Jeremy Corbyn reacts as the Supreme Court rules Boris Johnson acted unlawfully when he asked the Queen to suspend Parliament for five weeks, on the fourth day of the Labour Party annual conference at the Brighton Centre in Brighton. Picture dated: Tuesday September 24, 2019. Photo credit should read: Isabel Infantes / EMPICS Entertainment.
Speaker of the House of Commons John Bercow on College Green in Westminster, announcing that the House of Commons will resume business from Wednesday, after judges at the Supreme Court ruled that Prime Minister Boris Johnson's advice to the Queen to suspend Parliament for five weeks was unlawful.
Labour delegates react as the Supreme Court rules Boris Johnson acted unlawfully when he asked the Queen to suspend Parliament for five weeks, on the fourth day of the Labour Party annual conference at the Brighton Centre in Brighton. Picture dated: Tuesday September 24, 2019. Photo credit should read: Isabel Infantes / EMPICS Entertainment.
(left to right) John McDonnell and Rebecca Long-Bailey react during Jeremy Corbyn's speech to the news of the Supreme Court ruling Boris Johnson acted unlawfully when he asked the Queen to suspend Parliament for five weeks, on the fourth day of the Labour Party annual conference at the Brighton Centre in Brighton. Picture dated: Tuesday September 24, 2019. Photo credit should read: Isabel Infantes / EMPICS Entertainment.
A man wearing a giant Boris Johnson mask, dressed as a prisoner, outside the Supreme Court in London, where judges have ruled that Prime Minister Boris Johnson's advice to the Queen to suspend Parliament for five weeks was unlawful.
SNP Westminster leader Ian Blackford MP leaving the Supreme Court in London, where judges have ruled that Prime Minister Boris Johnson's advice to the Queen to suspend Parliament for five weeks was unlawful.
(Left to right) Leader of The Independent Group for Change Anna Soubry, Plaid Cymru Westminster Leader Liz Saville-Roberts, SNP Westminster leader Ian Blackford MP, and Green MP Caroline Lucas, outside the Supreme Court in London, where judges have ruled that Prime Minister Boris Johnson's advice to the Queen to suspend Parliament for five weeks was unlawful.
Gina Miller speaks to the media outside the Supreme Court in London, where judges have ruled that Prime Minister Boris Johnson's advice to the Queen to suspend Parliament for five weeks was unlawful.
(Left to right) Leader of The Independent Group for Change Anna Soubry, Plaid Cymru Westminster Leader Liz Saville-Roberts, SNP Westminster leader Ian Blackford MP, and Green MP Caroline Lucas, outside the Supreme Court in London, where judges have ruled that Prime Minister Boris Johnson's advice to the Queen to suspend Parliament for five weeks was unlawful.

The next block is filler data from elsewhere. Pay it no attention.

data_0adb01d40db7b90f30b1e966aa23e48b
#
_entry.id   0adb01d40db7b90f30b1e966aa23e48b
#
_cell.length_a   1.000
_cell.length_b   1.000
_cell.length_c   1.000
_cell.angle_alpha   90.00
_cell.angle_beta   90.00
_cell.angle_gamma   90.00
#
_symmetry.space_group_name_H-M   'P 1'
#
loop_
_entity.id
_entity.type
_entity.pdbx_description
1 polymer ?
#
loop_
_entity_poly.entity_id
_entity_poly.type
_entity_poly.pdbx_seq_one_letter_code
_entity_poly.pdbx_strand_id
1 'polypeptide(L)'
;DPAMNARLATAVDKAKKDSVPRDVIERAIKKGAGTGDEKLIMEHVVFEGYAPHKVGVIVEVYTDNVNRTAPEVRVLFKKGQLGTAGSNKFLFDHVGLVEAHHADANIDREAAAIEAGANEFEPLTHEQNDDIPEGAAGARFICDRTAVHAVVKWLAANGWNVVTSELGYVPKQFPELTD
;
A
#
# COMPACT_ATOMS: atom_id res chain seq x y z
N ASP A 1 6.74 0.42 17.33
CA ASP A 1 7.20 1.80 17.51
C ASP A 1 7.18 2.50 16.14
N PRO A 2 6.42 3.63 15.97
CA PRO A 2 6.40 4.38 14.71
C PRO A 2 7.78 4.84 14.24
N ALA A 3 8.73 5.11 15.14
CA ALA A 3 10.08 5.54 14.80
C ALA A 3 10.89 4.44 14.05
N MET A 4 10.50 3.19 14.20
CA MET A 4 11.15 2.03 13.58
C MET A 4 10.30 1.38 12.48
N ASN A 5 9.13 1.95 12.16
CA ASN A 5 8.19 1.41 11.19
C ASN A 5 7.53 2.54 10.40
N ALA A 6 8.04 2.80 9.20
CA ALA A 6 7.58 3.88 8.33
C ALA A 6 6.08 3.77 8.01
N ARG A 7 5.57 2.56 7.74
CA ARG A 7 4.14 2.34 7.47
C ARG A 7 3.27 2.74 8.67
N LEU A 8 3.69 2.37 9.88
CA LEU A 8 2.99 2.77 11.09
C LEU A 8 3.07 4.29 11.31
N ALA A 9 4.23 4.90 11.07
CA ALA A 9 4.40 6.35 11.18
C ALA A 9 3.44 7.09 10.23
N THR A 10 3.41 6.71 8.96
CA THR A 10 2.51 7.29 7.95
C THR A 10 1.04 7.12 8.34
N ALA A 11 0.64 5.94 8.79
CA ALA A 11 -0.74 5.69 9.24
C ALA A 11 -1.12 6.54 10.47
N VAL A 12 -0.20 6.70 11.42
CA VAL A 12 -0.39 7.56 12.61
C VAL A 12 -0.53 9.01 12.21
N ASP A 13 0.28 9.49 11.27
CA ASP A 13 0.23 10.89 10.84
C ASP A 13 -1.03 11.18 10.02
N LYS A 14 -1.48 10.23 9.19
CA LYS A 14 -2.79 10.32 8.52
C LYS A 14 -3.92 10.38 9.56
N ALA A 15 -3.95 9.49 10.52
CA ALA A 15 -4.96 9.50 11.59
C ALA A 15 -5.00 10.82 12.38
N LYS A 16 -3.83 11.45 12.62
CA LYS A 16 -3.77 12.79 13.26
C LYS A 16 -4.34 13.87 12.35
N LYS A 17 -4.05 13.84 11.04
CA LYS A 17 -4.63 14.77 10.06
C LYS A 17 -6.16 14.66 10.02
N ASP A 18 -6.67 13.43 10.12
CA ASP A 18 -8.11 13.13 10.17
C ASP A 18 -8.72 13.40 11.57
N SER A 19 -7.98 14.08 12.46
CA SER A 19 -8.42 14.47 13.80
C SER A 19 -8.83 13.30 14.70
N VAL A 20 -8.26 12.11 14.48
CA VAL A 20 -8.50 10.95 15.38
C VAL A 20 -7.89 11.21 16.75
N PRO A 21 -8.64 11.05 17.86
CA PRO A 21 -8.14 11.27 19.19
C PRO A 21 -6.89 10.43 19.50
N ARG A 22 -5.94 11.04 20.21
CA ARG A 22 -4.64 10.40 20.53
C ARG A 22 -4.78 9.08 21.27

Anna Soubry reacts outside the Supreme Court in London, where judges have ruled that Prime Minister Boris Johnson's advice to the Queen to suspend Parliament for five weeks was unlawful.
SNP MP Joanna Cherry and lawyer Jolyon Maugham speaking to the media outside the Supreme Court in London, where judges have ruled that Prime Minister Boris Johnson's advice to the Queen to suspend Parliament for five weeks was unlawful.
A man reacts as he leaves the Supreme Court in London, where judges have ruled that Prime Minister Boris Johnson's advice to the Queen to suspend Parliament for five weeks was unlawful.
Protesters celebrating outside the Supreme Court in London, where judges have ruled that Prime Minister Boris Johnson's advice to the Queen to suspend Parliament for five weeks was unlawful.
Protesters outside the Supreme Court in London, where judges are ruling on the legality of Prime Minister Boris Johnson's decision to suspend Parliament for five weeks.
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The Commons Speaker said: "The citizens of the UK are entitled to expect that Parliament does discharge its core functions, that it is in a position to scrutinise the executive, to hold ministers to account and to legislate if it chooses.

"In the light of that explicit judgment, I have instructed the House authorities to prepare not for the recall – the prorogation was unlawful and is void – to prepare for the resumption of the business of the House of Commons.

Brexit"Specifically I have instructed the House authorities to undertake such steps as are necessary to ensure that the House of Commons sits tomorrow, that it does so at 11.30."

He said he had contacted party leaders or their representatives to inform them.

"Owing to notification requirements, which I'm sure you are all closely familiar with, it will not be possible for there to be a Prime Minister's Questions.

"However, for the avoidance of doubt there will be full scope of urgent questions, for ministerial statements, and for applications for emergency debates under Standing Order number 24."

Labour MP Wes Streeting told the PA news agency the PM should return to Parliament on Wednesday, adding: "Boris Johnson needs to explain himself to the Queen, to Parliament and the country.

"He's lied to her, lied to us and lied to them. He must do the decent thing and resign."